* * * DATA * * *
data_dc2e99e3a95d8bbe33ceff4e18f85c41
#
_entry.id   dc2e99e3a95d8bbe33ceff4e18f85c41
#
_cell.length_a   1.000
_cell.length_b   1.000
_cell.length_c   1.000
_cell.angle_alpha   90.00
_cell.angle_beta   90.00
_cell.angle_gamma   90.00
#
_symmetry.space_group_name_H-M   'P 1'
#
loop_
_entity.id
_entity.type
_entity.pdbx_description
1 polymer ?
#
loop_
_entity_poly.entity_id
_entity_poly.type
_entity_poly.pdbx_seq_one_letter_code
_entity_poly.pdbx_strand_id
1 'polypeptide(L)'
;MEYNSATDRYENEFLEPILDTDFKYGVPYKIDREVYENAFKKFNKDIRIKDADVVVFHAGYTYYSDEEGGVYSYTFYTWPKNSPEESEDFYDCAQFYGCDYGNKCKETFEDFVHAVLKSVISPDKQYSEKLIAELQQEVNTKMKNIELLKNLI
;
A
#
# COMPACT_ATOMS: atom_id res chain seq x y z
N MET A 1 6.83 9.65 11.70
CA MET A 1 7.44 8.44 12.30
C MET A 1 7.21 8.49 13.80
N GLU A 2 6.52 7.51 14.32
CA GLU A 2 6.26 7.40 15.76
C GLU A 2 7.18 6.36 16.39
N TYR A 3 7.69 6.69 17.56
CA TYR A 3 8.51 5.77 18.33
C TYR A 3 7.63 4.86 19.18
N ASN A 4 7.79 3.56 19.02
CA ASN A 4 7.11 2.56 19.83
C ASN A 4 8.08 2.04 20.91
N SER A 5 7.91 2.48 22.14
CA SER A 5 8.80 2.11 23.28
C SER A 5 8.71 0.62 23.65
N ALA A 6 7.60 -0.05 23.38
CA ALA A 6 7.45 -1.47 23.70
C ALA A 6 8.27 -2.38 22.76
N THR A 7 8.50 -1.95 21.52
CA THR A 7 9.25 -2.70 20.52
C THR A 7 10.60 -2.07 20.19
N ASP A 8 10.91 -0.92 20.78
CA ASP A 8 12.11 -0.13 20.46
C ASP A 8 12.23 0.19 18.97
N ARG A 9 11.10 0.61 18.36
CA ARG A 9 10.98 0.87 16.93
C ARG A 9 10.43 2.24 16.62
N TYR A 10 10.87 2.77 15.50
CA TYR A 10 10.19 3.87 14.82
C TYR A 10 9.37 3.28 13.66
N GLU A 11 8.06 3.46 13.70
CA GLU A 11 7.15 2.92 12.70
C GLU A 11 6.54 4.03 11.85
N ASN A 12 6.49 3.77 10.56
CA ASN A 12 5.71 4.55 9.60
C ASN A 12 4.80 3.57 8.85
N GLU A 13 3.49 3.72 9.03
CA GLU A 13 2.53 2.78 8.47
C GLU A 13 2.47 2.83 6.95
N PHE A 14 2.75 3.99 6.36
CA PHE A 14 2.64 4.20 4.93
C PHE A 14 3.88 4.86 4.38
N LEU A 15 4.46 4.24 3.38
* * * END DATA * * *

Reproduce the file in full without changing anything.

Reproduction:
data_dc2e99e3a95d8bbe33ceff4e18f85c41
#
_entry.id   dc2e99e3a95d8bbe33ceff4e18f85c41
#
_cell.length_a   1.000
_cell.length_b   1.000
_cell.length_c   1.000
_cell.angle_alpha   90.00
_cell.angle_beta   90.00
_cell.angle_gamma   90.00
#
_symmetry.space_group_name_H-M   'P 1'
#
loop_
_entity.id
_entity.type
_entity.pdbx_description
1 polymer ?
#
loop_
_entity_poly.entity_id
_entity_poly.type
_entity_poly.pdbx_seq_one_letter_code
_entity_poly.pdbx_strand_id
1 'polypeptide(L)'
;MEYNSATDRYENEFLEPILDTDFKYGVPYKIDREVYENAFKKFNKDIRIKDADVVVFHAGYTYYSDEEGGVYSYTFYTWPKNSPEESEDFYDCAQFYGCDYGNKCKETFEDFVHAVLKSVISPDKQYSEKLIAELQQEVNTKMKNIELLKNLI
;
A
#
# COMPACT_ATOMS: atom_id res chain seq x y z
N MET A 1 6.83 9.65 11.70
CA MET A 1 7.44 8.44 12.30
C MET A 1 7.21 8.49 13.80
N GLU A 2 6.52 7.51 14.32
CA GLU A 2 6.26 7.40 15.76
C GLU A 2 7.18 6.36 16.39
N TYR A 3 7.69 6.69 17.56
CA TYR A 3 8.51 5.77 18.33
C TYR A 3 7.63 4.86 19.18
N ASN A 4 7.79 3.56 19.02
CA ASN A 4 7.11 2.56 19.83
C ASN A 4 8.08 2.04 20.91
N SER A 5 7.91 2.48 22.14
CA SER A 5 8.80 2.11 23.28
C SER A 5 8.71 0.62 23.65
N ALA A 6 7.60 -0.05 23.38
CA ALA A 6 7.45 -1.47 23.70
C ALA A 6 8.27 -2.38 22.76
N THR A 7 8.50 -1.95 21.52
CA THR A 7 9.25 -2.70 20.52
C THR A 7 10.60 -2.07 20.19
N ASP A 8 10.91 -0.92 20.78
CA ASP A 8 12.11 -0.13 20.46
C ASP A 8 12.23 0.19 18.97
N ARG A 9 11.10 0.61 18.36
CA ARG A 9 10.98 0.87 16.93
C ARG A 9 10.43 2.24 16.62
N TYR A 10 10.87 2.77 15.50
CA TYR A 10 10.19 3.87 14.82
C TYR A 10 9.37 3.28 13.66
N GLU A 11 8.06 3.46 13.70
CA GLU A 11 7.15 2.92 12.70
C GLU A 11 6.54 4.03 11.85
N ASN A 12 6.49 3.77 10.56
CA ASN A 12 5.71 4.55 9.60
C ASN A 12 4.80 3.57 8.85
N GLU A 13 3.49 3.72 9.03
CA GLU A 13 2.53 2.78 8.47
C GLU A 13 2.47 2.83 6.95
N PHE A 14 2.75 3.99 6.36
CA PHE A 14 2.64 4.20 4.93
C PHE A 14 3.88 4.86 4.38
N LEU A 15 4.46 4.24 3.38